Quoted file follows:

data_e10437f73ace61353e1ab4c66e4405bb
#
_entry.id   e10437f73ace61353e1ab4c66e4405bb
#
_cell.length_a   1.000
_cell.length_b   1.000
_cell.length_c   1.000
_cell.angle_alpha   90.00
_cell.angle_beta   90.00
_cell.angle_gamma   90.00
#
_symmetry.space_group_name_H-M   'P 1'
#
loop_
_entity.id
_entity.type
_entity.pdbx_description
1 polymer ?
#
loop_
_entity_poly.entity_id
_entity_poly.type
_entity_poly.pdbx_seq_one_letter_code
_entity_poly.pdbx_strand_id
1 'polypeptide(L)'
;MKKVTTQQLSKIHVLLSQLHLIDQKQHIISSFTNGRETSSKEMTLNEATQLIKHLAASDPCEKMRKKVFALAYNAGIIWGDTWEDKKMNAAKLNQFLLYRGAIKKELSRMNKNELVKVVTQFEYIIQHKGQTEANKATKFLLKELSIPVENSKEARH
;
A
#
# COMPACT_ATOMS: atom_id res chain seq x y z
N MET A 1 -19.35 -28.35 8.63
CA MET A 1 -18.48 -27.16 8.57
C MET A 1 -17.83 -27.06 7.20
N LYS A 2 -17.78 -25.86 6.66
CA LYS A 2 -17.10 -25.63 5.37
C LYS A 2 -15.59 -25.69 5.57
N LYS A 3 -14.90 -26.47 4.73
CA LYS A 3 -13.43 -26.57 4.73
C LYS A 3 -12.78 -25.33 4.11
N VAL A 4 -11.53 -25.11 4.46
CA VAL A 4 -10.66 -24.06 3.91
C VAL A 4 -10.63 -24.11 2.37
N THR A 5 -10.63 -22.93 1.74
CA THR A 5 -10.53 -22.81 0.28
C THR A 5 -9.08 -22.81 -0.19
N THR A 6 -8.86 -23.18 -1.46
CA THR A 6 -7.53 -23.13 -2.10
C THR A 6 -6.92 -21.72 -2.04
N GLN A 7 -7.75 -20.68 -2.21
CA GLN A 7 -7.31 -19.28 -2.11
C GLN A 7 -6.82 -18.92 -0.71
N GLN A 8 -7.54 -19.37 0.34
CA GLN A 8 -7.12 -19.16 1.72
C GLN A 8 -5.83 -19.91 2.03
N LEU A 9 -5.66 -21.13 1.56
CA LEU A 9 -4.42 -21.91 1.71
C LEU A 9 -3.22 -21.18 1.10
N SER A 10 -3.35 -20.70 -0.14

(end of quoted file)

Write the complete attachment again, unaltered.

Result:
data_e10437f73ace61353e1ab4c66e4405bb
#
_entry.id   e10437f73ace61353e1ab4c66e4405bb
#
_cell.length_a   1.000
_cell.length_b   1.000
_cell.length_c   1.000
_cell.angle_alpha   90.00
_cell.angle_beta   90.00
_cell.angle_gamma   90.00
#
_symmetry.space_group_name_H-M   'P 1'
#
loop_
_entity.id
_entity.type
_entity.pdbx_description
1 polymer ?
#
loop_
_entity_poly.entity_id
_entity_poly.type
_entity_poly.pdbx_seq_one_letter_code
_entity_poly.pdbx_strand_id
1 'polypeptide(L)'
;MKKVTTQQLSKIHVLLSQLHLIDQKQHIISSFTNGRETSSKEMTLNEATQLIKHLAASDPCEKMRKKVFALAYNAGIIWGDTWEDKKMNAAKLNQFLLYRGAIKKELSRMNKNELVKVVTQFEYIIQHKGQTEANKATKFLLKELSIPVENSKEARH
;
A
#
# COMPACT_ATOMS: atom_id res chain seq x y z
N MET A 1 -19.35 -28.35 8.63
CA MET A 1 -18.48 -27.16 8.57
C MET A 1 -17.83 -27.06 7.20
N LYS A 2 -17.78 -25.86 6.66
CA LYS A 2 -17.10 -25.63 5.37
C LYS A 2 -15.59 -25.69 5.57
N LYS A 3 -14.90 -26.47 4.73
CA LYS A 3 -13.43 -26.57 4.73
C LYS A 3 -12.78 -25.33 4.11
N VAL A 4 -11.53 -25.11 4.46
CA VAL A 4 -10.66 -24.06 3.91
C VAL A 4 -10.63 -24.11 2.37
N THR A 5 -10.63 -22.93 1.74
CA THR A 5 -10.53 -22.81 0.28
C THR A 5 -9.08 -22.81 -0.19
N THR A 6 -8.86 -23.18 -1.46
CA THR A 6 -7.53 -23.13 -2.10
C THR A 6 -6.92 -21.72 -2.04
N GLN A 7 -7.75 -20.68 -2.21
CA GLN A 7 -7.31 -19.28 -2.11
C GLN A 7 -6.82 -18.92 -0.71
N GLN A 8 -7.54 -19.37 0.34
CA GLN A 8 -7.12 -19.16 1.72
C GLN A 8 -5.83 -19.91 2.03
N LEU A 9 -5.66 -21.13 1.56
CA LEU A 9 -4.42 -21.91 1.71
C LEU A 9 -3.22 -21.18 1.10
N SER A 10 -3.35 -20.70 -0.14